Big Little Lies

Big Little Lies by Liane Moriarty

publication date: 2014
pages: 458
ISBN: 978-0-399-16706-5

In Big Little Lies, Moriarty entwined the light-hearted and the serious. The book was, in turns, amusing and charming or moral and weighty. Set in Sidney, Australia, the book began in the relatively clean world of parenting kindergartners. However, we soon discovered that not everything was helicopter parenting and au pairs, and, in fact, a murder investigation was underway. Moriarty had a great writing style. She was punchy when she needed to be and subtle when that worked better. Here is a long example; it’s a passage from divorced mother Madeline’s point-of-view, as she’s remembering when her ex-husband left her with their newborn baby:

An hour later, she’d watched in stunned amazement as [Nathan] packed his clothes into his long red cricket bag and his eyes had rested briefly on the baby, as if she belonged to someone else, and he’d left. She would never ever forgive or forget that cursory glance he gave his beautiful baby daughter. And now that daughter was a teenager, who made her own lunch and caught the bus to high school all on her own and called out over her shoulder as she left, “Don’t forget I’m staying at Dad’s place tonight!”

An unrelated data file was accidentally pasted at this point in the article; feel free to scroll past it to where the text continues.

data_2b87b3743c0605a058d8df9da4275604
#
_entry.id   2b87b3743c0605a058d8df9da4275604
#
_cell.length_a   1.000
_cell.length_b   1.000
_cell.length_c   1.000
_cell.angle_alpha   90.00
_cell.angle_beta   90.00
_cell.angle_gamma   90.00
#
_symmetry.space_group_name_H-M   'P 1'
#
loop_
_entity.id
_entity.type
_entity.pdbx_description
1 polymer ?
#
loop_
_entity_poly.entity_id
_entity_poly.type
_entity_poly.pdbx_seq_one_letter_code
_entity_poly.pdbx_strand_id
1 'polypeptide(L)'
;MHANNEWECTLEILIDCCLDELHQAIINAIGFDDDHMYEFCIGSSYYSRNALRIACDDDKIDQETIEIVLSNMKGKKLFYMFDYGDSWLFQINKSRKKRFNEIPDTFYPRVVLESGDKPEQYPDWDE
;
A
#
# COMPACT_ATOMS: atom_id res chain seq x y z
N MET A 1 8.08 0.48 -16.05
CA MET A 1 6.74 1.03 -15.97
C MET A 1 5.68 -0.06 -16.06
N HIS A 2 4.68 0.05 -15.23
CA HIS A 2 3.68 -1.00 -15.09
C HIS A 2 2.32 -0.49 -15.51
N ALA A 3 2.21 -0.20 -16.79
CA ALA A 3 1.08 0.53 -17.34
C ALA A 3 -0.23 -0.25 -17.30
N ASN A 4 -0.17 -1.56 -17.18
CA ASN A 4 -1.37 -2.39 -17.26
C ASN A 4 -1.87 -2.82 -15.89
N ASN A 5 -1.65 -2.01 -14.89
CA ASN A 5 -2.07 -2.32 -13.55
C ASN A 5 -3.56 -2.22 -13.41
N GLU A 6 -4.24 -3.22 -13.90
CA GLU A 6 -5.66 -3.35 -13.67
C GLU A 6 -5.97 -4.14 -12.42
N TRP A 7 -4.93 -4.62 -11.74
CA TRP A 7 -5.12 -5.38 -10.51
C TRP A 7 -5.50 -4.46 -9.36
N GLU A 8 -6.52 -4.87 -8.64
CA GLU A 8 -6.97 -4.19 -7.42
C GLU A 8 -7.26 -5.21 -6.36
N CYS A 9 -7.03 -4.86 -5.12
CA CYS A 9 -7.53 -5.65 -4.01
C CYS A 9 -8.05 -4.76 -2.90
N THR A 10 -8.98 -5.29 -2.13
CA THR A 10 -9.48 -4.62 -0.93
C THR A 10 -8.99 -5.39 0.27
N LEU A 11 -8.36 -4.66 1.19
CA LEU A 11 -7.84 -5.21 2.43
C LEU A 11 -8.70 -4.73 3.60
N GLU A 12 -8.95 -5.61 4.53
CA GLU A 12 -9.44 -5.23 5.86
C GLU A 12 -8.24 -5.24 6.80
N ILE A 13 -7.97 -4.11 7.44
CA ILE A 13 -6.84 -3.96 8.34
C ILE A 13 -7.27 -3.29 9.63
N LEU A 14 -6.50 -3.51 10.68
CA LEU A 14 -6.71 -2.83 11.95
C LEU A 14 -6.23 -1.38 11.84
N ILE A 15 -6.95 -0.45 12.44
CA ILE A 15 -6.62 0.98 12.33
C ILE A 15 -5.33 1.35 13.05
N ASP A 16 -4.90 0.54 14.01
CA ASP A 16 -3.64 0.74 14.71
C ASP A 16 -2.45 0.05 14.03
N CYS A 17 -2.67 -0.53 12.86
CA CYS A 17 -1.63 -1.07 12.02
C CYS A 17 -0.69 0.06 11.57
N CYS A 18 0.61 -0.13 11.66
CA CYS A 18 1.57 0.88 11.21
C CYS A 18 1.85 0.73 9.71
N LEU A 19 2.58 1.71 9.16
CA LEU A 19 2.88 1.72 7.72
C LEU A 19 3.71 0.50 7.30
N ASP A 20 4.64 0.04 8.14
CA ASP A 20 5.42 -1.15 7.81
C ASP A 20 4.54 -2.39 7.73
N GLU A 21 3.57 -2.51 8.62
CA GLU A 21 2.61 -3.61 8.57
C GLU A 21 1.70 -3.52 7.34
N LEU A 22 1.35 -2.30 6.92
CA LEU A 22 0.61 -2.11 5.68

Moriarty also included many pithy insights about contemporary parenting. Here’s how Madeline introduced the reader to her kindergarten-age daughter, Chloe:

While Chloe was busy bossing the other children around at orientation (her gift was bossiness, she was going to run a corporation one day), Madeline was going to have coffee and cake with her friend Celeste.

The book started very strong. It was funny, surprising, and interesting. Additionally, Moriarty was good at pacing and creating mystery and suspense. However, the book stalled a bit; the last quarter was even a little frustrating and disappointing. All the ends tied up too pat. Also, the theme was trite at times and some of the characters lacked dimension, especially the male characters. The male characters were generally sidekicks to their wives, or villains. This book was fun, mysterious, and insightful. There was something for most, notwithstanding the disappointing ending and repetition. I’m so close to giving it a 5/6, but I just can’t, especially because the book wasn’t very friendly, or even realistic, to its male characters.

4/6: worth reading

Other reviews:

New York Times
The Washington Post
Entertainment Weekly